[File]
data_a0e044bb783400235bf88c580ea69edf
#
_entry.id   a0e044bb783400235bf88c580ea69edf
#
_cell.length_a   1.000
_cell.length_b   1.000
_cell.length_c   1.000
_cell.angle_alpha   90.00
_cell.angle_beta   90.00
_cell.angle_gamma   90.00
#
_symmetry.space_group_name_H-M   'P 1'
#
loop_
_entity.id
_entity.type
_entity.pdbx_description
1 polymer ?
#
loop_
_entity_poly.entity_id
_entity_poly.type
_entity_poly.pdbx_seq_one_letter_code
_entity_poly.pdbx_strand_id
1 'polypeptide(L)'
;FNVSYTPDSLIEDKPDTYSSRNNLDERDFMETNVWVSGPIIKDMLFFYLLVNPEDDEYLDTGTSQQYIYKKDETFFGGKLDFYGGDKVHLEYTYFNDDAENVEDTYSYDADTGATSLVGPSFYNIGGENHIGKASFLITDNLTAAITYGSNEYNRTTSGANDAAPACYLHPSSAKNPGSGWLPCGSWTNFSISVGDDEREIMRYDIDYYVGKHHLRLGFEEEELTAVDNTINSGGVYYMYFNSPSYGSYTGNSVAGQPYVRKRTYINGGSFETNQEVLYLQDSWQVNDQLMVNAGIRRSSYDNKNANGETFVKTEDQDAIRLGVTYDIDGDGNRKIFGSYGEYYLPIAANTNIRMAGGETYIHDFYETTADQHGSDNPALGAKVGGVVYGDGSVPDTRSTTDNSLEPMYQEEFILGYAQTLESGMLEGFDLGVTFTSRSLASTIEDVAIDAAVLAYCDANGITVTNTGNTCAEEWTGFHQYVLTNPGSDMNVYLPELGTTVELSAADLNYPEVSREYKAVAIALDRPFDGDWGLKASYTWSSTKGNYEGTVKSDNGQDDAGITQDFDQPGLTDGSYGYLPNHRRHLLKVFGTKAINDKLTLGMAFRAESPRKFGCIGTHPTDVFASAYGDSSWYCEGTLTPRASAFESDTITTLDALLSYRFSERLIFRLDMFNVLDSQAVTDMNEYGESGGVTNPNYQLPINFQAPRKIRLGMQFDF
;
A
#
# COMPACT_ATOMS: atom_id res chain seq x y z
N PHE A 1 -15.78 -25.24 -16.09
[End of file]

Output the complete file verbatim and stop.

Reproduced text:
data_a0e044bb783400235bf88c580ea69edf
#
_entry.id   a0e044bb783400235bf88c580ea69edf
#
_cell.length_a   1.000
_cell.length_b   1.000
_cell.length_c   1.000
_cell.angle_alpha   90.00
_cell.angle_beta   90.00
_cell.angle_gamma   90.00
#
_symmetry.space_group_name_H-M   'P 1'
#
loop_
_entity.id
_entity.type
_entity.pdbx_description
1 polymer ?
#
loop_
_entity_poly.entity_id
_entity_poly.type
_entity_poly.pdbx_seq_one_letter_code
_entity_poly.pdbx_strand_id
1 'polypeptide(L)'
;FNVSYTPDSLIEDKPDTYSSRNNLDERDFMETNVWVSGPIIKDMLFFYLLVNPEDDEYLDTGTSQQYIYKKDETFFGGKLDFYGGDKVHLEYTYFNDDAENVEDTYSYDADTGATSLVGPSFYNIGGENHIGKASFLITDNLTAAITYGSNEYNRTTSGANDAAPACYLHPSSAKNPGSGWLPCGSWTNFSISVGDDEREIMRYDIDYYVGKHHLRLGFEEEELTAVDNTINSGGVYYMYFNSPSYGSYTGNSVAGQPYVRKRTYINGGSFETNQEVLYLQDSWQVNDQLMVNAGIRRSSYDNKNANGETFVKTEDQDAIRLGVTYDIDGDGNRKIFGSYGEYYLPIAANTNIRMAGGETYIHDFYETTADQHGSDNPALGAKVGGVVYGDGSVPDTRSTTDNSLEPMYQEEFILGYAQTLESGMLEGFDLGVTFTSRSLASTIEDVAIDAAVLAYCDANGITVTNTGNTCAEEWTGFHQYVLTNPGSDMNVYLPELGTTVELSAADLNYPEVSREYKAVAIALDRPFDGDWGLKASYTWSSTKGNYEGTVKSDNGQDDAGITQDFDQPGLTDGSYGYLPNHRRHLLKVFGTKAINDKLTLGMAFRAESPRKFGCIGTHPTDVFASAYGDSSWYCEGTLTPRASAFESDTITTLDALLSYRFSERLIFRLDMFNVLDSQAVTDMNEYGESGGVTNPNYQLPINFQAPRKIRLGMQFDF
;
A
#
# COMPACT_ATOMS: atom_id res chain seq x y z
N PHE A 1 -15.78 -25.24 -16.09